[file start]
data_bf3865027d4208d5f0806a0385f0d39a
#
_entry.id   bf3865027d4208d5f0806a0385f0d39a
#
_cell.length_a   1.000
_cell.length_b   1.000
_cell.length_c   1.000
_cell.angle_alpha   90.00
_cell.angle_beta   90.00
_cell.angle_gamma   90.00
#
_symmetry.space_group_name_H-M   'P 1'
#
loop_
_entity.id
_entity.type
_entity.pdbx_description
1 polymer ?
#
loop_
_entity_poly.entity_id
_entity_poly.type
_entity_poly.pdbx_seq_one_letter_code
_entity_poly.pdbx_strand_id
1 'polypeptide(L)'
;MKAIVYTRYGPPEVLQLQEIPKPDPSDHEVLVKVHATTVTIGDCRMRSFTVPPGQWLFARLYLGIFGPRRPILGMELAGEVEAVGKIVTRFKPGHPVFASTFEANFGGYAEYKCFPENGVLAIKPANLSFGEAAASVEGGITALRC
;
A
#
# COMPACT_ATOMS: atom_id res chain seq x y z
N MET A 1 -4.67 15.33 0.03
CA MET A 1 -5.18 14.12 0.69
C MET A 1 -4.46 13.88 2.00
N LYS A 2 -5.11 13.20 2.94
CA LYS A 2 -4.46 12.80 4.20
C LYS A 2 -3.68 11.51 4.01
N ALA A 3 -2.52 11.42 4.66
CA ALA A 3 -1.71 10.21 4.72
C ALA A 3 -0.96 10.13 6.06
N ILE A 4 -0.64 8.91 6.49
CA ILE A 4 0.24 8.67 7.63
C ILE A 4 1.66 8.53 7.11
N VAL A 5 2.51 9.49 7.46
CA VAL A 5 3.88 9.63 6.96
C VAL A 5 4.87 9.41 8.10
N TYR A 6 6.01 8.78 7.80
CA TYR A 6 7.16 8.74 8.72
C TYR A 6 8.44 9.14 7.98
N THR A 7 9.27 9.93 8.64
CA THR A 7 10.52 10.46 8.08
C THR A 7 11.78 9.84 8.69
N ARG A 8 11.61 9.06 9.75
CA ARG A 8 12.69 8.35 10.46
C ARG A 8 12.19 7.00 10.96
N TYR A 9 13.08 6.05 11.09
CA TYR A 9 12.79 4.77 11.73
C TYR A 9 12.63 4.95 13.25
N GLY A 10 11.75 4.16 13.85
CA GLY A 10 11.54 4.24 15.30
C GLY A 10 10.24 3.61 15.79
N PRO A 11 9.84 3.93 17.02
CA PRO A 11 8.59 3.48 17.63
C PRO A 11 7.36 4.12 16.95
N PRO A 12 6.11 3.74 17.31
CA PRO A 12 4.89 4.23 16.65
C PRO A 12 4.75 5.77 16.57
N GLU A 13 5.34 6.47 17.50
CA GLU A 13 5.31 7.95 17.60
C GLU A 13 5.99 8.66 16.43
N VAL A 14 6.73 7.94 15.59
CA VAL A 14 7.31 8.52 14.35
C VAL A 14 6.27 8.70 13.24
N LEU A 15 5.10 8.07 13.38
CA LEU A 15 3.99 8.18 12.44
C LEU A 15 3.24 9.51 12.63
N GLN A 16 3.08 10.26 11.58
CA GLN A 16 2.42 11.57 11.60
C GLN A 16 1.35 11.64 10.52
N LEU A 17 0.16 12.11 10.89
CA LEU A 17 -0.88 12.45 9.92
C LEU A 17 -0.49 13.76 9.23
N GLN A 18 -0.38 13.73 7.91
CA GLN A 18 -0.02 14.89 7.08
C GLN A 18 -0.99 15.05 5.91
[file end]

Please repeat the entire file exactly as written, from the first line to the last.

data_bf3865027d4208d5f0806a0385f0d39a
#
_entry.id   bf3865027d4208d5f0806a0385f0d39a
#
_cell.length_a   1.000
_cell.length_b   1.000
_cell.length_c   1.000
_cell.angle_alpha   90.00
_cell.angle_beta   90.00
_cell.angle_gamma   90.00
#
_symmetry.space_group_name_H-M   'P 1'
#
loop_
_entity.id
_entity.type
_entity.pdbx_description
1 polymer ?
#
loop_
_entity_poly.entity_id
_entity_poly.type
_entity_poly.pdbx_seq_one_letter_code
_entity_poly.pdbx_strand_id
1 'polypeptide(L)'
;MKAIVYTRYGPPEVLQLQEIPKPDPSDHEVLVKVHATTVTIGDCRMRSFTVPPGQWLFARLYLGIFGPRRPILGMELAGEVEAVGKIVTRFKPGHPVFASTFEANFGGYAEYKCFPENGVLAIKPANLSFGEAAASVEGGITALRC
;
A
#
# COMPACT_ATOMS: atom_id res chain seq x y z
N MET A 1 -4.67 15.33 0.03
CA MET A 1 -5.18 14.12 0.69
C MET A 1 -4.46 13.88 2.00
N LYS A 2 -5.11 13.20 2.94
CA LYS A 2 -4.46 12.80 4.20
C LYS A 2 -3.68 11.51 4.01
N ALA A 3 -2.52 11.42 4.66
CA ALA A 3 -1.71 10.21 4.72
C ALA A 3 -0.96 10.13 6.06
N ILE A 4 -0.64 8.91 6.49
CA ILE A 4 0.24 8.67 7.63
C ILE A 4 1.66 8.53 7.11
N VAL A 5 2.51 9.49 7.46
CA VAL A 5 3.88 9.63 6.96
C VAL A 5 4.87 9.41 8.10
N TYR A 6 6.01 8.78 7.80
CA TYR A 6 7.16 8.74 8.72
C TYR A 6 8.44 9.14 7.98
N THR A 7 9.27 9.93 8.64
CA THR A 7 10.52 10.46 8.08
C THR A 7 11.78 9.84 8.69
N ARG A 8 11.61 9.06 9.75
CA ARG A 8 12.69 8.35 10.46
C ARG A 8 12.19 7.00 10.96
N TYR A 9 13.08 6.05 11.09
CA TYR A 9 12.79 4.77 11.73
C TYR A 9 12.63 4.95 13.25
N GLY A 10 11.75 4.16 13.85
CA GLY A 10 11.54 4.24 15.30
C GLY A 10 10.24 3.61 15.79
N PRO A 11 9.84 3.93 17.02
CA PRO A 11 8.59 3.48 17.63
C PRO A 11 7.36 4.12 16.95
N PRO A 12 6.11 3.74 17.31
CA PRO A 12 4.89 4.23 16.65
C PRO A 12 4.75 5.77 16.57
N GLU A 13 5.34 6.47 17.50
CA GLU A 13 5.31 7.95 17.60
C GLU A 13 5.99 8.66 16.43
N VAL A 14 6.73 7.94 15.59
CA VAL A 14 7.31 8.52 14.35
C VAL A 14 6.27 8.70 13.24
N LEU A 15 5.10 8.07 13.38
CA LEU A 15 3.99 8.18 12.44
C LEU A 15 3.24 9.51 12.63
N GLN A 16 3.08 10.26 11.58
CA GLN A 16 2.42 11.57 11.60
C GLN A 16 1.35 11.64 10.52
N LEU A 17 0.16 12.11 10.89
CA LEU A 17 -0.88 12.45 9.92
C LEU A 17 -0.49 13.76 9.23
N GLN A 18 -0.38 13.73 7.91
CA GLN A 18 -0.02 14.89 7.08
C GLN A 18 -0.99 15.05 5.91